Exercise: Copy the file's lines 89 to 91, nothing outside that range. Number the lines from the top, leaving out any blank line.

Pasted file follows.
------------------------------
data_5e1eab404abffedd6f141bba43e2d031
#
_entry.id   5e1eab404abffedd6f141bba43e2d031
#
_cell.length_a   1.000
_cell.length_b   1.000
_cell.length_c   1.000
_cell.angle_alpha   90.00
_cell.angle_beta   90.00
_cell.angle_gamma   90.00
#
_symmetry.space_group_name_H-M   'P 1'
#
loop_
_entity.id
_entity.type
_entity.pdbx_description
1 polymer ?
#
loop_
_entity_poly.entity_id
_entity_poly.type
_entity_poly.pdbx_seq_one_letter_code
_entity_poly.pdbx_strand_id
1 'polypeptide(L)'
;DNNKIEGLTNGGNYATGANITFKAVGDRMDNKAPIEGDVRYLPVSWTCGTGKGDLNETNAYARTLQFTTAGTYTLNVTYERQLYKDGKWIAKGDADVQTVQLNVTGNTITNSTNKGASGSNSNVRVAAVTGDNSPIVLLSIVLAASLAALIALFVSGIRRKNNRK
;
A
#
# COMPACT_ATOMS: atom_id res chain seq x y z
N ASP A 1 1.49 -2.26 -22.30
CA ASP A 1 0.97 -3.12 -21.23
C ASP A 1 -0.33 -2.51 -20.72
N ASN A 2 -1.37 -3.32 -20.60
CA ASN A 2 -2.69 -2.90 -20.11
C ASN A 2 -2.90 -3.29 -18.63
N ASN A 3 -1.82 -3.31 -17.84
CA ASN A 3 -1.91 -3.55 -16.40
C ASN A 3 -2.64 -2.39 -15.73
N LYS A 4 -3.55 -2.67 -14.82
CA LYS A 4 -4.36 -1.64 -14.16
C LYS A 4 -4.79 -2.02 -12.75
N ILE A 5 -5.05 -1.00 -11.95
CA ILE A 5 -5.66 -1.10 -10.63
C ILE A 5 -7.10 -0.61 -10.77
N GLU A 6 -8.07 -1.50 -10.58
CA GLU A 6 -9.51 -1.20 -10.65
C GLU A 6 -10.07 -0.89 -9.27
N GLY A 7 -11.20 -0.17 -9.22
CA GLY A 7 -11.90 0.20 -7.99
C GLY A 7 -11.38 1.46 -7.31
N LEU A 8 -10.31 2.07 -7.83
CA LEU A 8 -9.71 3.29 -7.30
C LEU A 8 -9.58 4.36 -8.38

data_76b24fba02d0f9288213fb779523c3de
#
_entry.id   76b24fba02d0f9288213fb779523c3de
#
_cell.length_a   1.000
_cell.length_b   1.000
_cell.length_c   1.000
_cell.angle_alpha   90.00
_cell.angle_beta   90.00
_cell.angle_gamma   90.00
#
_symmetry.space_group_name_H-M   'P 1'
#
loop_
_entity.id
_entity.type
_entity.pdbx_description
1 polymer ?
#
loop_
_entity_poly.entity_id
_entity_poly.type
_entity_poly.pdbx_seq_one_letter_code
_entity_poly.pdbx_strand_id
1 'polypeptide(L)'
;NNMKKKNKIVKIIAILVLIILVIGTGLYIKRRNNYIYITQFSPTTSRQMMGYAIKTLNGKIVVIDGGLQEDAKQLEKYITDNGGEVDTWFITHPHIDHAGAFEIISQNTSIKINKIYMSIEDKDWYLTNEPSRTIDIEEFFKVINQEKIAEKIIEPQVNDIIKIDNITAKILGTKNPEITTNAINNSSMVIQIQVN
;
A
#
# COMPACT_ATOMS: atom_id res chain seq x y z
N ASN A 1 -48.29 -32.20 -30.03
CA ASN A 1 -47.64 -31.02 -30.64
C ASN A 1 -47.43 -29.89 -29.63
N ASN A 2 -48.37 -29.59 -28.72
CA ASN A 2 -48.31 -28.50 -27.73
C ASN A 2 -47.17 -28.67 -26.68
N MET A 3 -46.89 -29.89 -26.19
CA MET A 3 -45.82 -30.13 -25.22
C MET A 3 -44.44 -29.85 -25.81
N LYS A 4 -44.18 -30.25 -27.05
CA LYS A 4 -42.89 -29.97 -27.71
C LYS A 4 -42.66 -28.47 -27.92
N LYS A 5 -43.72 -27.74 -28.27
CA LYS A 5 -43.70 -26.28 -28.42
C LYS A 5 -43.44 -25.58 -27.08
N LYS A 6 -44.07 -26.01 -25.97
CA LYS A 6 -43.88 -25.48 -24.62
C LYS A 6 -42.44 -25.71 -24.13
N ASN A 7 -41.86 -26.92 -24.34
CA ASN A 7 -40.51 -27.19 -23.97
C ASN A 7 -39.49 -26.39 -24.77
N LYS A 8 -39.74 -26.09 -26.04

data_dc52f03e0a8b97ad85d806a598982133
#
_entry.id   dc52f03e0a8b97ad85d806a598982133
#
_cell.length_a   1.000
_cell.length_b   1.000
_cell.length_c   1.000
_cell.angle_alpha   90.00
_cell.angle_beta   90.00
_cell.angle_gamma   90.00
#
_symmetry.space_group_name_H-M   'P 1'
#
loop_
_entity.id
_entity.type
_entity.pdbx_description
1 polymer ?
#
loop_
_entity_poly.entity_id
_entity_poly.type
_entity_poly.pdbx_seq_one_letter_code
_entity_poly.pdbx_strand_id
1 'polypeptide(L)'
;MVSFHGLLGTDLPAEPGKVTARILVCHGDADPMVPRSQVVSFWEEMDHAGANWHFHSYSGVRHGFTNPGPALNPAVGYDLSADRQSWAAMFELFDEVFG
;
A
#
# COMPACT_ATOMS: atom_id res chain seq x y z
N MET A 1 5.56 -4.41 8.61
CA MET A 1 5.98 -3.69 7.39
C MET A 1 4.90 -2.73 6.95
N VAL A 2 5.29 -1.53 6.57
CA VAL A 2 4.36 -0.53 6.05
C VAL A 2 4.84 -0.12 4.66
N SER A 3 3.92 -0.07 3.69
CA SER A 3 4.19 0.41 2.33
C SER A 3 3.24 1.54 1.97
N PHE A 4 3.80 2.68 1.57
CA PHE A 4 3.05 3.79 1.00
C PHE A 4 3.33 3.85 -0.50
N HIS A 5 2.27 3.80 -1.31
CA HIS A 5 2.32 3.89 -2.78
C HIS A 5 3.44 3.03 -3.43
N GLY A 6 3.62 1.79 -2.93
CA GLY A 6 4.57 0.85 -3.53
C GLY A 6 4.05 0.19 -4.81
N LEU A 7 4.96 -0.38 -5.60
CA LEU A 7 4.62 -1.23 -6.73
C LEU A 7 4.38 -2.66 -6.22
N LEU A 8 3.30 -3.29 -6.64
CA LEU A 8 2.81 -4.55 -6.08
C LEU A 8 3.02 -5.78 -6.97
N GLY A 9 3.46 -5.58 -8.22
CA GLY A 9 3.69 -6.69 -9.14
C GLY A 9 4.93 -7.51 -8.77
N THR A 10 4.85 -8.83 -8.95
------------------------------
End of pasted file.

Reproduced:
CA ASN A 2 -48.31 -28.50 -27.73
C ASN A 2 -47.17 -28.67 -26.68
N MET A 3 -46.89 -29.89 -26.19